Prevention and Wellness

Performance Enhancing Drugs and the Olympics

Corinne Lyons, MA, AT, CSCS, Premier Health Sports Medicine, Upper Valley Medical Center, answers Frequently Asked Questions about performance enhancing drugs and athletics, especially the Olympics.

What is WADA?

WADA stands for World Anti-Doping Agency. This organization is actually a foundation that was developed in part by the International Olympic Committee (IOC) in 1999. This foundation is based in Canada but was founded in Switzerland.

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What is WADA’s responsibility?

WADA, the World Anti-Doping Agency, promotes, coordinates and monitors the fight against drugs in sports. The agency's major functions include scientific research, education and development of anti-doping capabilities. The agency also monitors the World Anti-Doping Code.

What is the World Anti-Doping Code?

The World Anti-Doping Code is a document used to provide consistent anti-doping regulations for all sports in all countries across the globe. WADA publishes an annual list of prohibited substances that athletes are not allowed to take, as well as prohibited methods for administering those banned substances.

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What are some common banned substances for Olympic athletes?

Alcohol, marijuana, growth hormones, anabolic agents, diuretics, stimulants, beta-blockers and narcotics are all banned for Olympic athletes.

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How are beta-blockers used as a doping agent in sports?

In the normal population, beta-blockers are prescribed to treat heart-related conditions such as high blood pressure, angina, hypertension and heart attacks. Athletes use beta-blockers in sports because of how the drug blocks adrenaline in the body. Beta-blockers can cause a slowed heart rate. This makes the heart work more efficiently and causes less anxiety. This is particularly effective in athletes who compete in rifle and archery, so beta-blockers are banned because they can improve accuracy in these sports. There are some very specific exemptions for the use of beta-blockers in sports on the international stage for cardiovascular issues, but rarely do high caliber athletes at the Olympic level suffer from these issues.

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In what other sports could athletes benefit from the use of beta-blockers?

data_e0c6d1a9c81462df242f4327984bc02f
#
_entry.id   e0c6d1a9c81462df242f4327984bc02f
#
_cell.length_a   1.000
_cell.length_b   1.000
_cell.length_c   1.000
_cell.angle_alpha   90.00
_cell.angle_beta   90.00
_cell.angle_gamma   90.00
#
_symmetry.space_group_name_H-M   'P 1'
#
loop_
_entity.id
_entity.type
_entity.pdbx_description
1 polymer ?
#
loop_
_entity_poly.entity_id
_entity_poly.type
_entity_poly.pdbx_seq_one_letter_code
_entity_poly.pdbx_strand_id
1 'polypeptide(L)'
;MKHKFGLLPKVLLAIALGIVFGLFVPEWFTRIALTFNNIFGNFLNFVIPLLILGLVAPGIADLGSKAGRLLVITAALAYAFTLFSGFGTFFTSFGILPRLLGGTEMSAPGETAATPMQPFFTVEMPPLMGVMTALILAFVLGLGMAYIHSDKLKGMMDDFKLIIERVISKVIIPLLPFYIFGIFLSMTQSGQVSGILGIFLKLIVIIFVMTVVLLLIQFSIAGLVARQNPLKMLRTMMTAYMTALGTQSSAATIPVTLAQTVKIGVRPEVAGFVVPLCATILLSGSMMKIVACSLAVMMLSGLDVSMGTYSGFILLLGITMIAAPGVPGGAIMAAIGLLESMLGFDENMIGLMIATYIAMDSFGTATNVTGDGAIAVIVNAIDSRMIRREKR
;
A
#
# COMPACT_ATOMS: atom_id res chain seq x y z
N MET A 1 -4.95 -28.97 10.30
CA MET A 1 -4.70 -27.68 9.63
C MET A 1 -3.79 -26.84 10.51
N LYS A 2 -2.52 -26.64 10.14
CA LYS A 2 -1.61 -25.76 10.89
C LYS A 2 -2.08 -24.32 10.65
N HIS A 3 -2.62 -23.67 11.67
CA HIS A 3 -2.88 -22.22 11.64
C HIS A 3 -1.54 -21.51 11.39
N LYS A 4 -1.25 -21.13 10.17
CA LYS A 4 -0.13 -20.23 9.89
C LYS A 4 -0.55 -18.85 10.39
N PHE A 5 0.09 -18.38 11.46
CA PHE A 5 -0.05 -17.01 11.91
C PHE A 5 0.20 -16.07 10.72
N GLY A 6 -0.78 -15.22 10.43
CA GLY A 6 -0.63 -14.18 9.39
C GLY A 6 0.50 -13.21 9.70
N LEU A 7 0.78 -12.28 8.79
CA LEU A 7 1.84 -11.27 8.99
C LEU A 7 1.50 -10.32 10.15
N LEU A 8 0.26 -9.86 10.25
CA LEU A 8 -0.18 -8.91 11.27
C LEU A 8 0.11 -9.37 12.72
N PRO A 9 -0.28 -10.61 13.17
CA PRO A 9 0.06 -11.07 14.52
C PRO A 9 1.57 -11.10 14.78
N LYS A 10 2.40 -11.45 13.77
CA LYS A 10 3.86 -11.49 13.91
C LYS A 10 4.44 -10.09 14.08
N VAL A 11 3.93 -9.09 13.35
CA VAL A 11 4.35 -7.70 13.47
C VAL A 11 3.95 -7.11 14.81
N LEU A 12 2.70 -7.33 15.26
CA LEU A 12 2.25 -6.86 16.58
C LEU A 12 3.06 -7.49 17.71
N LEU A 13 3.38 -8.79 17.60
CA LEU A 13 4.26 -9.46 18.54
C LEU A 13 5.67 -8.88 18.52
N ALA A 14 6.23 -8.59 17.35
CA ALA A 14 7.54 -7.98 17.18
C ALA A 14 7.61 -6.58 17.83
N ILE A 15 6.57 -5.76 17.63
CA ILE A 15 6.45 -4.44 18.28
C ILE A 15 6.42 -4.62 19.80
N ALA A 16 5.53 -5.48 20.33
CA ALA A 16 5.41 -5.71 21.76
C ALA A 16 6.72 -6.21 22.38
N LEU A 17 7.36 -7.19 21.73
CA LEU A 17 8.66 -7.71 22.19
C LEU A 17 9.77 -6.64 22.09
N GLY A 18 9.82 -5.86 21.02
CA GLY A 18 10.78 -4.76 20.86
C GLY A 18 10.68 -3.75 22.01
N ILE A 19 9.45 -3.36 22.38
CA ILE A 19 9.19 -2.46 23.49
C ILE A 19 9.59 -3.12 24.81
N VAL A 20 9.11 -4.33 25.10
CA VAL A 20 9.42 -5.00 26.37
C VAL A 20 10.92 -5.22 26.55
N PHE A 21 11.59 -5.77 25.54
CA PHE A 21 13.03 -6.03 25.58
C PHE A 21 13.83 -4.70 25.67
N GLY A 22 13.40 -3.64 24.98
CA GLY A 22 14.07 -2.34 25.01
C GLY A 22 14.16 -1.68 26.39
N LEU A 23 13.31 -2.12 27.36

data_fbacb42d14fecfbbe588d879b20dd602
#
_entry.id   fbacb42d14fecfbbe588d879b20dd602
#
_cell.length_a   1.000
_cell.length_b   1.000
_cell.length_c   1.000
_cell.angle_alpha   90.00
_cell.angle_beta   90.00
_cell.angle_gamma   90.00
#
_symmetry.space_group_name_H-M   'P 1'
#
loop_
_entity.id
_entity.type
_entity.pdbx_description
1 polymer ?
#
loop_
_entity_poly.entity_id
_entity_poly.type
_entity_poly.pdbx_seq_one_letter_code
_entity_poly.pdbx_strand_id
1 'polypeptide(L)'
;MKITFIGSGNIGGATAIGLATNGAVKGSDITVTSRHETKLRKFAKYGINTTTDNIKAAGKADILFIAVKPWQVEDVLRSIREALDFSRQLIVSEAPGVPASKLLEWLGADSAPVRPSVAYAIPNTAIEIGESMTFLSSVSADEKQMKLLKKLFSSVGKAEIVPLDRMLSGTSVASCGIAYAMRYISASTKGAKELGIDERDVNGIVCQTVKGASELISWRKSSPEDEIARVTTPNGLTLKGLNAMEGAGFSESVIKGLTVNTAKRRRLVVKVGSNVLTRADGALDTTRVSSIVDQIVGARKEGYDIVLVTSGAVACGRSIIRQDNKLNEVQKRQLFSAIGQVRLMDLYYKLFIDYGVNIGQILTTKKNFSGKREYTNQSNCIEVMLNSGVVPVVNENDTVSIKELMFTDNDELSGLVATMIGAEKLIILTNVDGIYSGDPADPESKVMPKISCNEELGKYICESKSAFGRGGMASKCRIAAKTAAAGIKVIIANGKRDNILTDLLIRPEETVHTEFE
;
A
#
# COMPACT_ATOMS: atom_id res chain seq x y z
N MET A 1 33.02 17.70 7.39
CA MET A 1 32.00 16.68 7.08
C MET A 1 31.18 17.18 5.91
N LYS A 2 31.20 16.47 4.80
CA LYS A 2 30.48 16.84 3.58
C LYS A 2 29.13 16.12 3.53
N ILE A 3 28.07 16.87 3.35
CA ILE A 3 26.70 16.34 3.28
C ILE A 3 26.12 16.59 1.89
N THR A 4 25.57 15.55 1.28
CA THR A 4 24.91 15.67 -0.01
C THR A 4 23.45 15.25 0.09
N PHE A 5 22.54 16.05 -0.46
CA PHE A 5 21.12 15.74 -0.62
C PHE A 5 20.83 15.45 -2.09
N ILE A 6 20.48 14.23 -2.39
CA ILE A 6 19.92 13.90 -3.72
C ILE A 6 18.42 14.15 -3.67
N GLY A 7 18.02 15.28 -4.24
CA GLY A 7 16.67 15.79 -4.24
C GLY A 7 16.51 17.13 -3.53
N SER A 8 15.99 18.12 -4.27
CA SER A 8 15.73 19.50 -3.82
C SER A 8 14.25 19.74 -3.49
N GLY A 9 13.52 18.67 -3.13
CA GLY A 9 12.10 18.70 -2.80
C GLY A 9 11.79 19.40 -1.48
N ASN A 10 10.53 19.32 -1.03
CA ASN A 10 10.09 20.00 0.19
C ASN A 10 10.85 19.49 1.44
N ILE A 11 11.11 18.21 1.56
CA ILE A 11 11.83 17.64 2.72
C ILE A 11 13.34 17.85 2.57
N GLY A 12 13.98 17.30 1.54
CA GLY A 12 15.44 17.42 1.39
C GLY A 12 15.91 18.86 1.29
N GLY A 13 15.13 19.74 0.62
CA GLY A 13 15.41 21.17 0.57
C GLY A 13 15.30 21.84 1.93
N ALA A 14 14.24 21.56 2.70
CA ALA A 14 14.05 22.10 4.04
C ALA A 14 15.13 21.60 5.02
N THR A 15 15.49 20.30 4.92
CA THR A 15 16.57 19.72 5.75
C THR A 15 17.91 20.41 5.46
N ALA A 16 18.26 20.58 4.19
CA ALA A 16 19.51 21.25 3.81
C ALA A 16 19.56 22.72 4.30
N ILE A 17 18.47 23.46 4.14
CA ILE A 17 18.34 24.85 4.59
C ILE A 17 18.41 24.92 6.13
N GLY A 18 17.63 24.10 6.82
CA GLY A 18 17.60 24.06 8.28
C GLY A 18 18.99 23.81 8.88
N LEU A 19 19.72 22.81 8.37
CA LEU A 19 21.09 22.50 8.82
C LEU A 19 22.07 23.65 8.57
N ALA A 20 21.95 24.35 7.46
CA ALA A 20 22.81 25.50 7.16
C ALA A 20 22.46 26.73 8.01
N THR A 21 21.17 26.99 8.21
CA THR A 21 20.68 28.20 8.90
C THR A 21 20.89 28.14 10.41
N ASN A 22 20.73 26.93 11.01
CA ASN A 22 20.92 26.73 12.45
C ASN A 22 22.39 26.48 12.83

Beta-blockers could be used to improve the performance of athletes in golf, skiing, snowboarding, ski jumping and freestyle aerial.

How are growth hormones being used by modern-day Olympic athletes?

Growth Hormone (GH or HGH) is thought to increase lean body mass, speed the recovery of muscle fatigue and injury, increase bone density, improve lipid profiles, reduce cardiovascular risk factors and improve mental health. There have been no random controlled trials to support the claims of increased performance, but some small studies of growth hormone have shown increased lean body mass, but not an overall increase in strength. HGH can be harder to detect than other performance enhancing drugs, such as anabolic agents. HGH can also be used in combination with other performance enhancing drugs such as testosterone, anabolic steroids and erythropoietin.

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What are the risks of taking GH or HGH?

The long-term risks of using GH or HGH include diabetes, joint and muscle pain, increased HDL levels in the blood, osteoporosis, hypertension and overgrowth of tissues.

Which athletes typically are attracted to the use of HGH?

Athletes who participate in body building, wrestling, mixed martial arts, swimming, other strength sports, track and field, cycling, soccer and weight lifting are those typically most attracted to using HGH.

Source: Corinne Lyons, MA, AT, CSCS, Premier Health Sports Medicine, Upper Valley Medical Center; World Anti-Doping Agency, US Anti-Doping Agency

Content Updated: February 19, 2018

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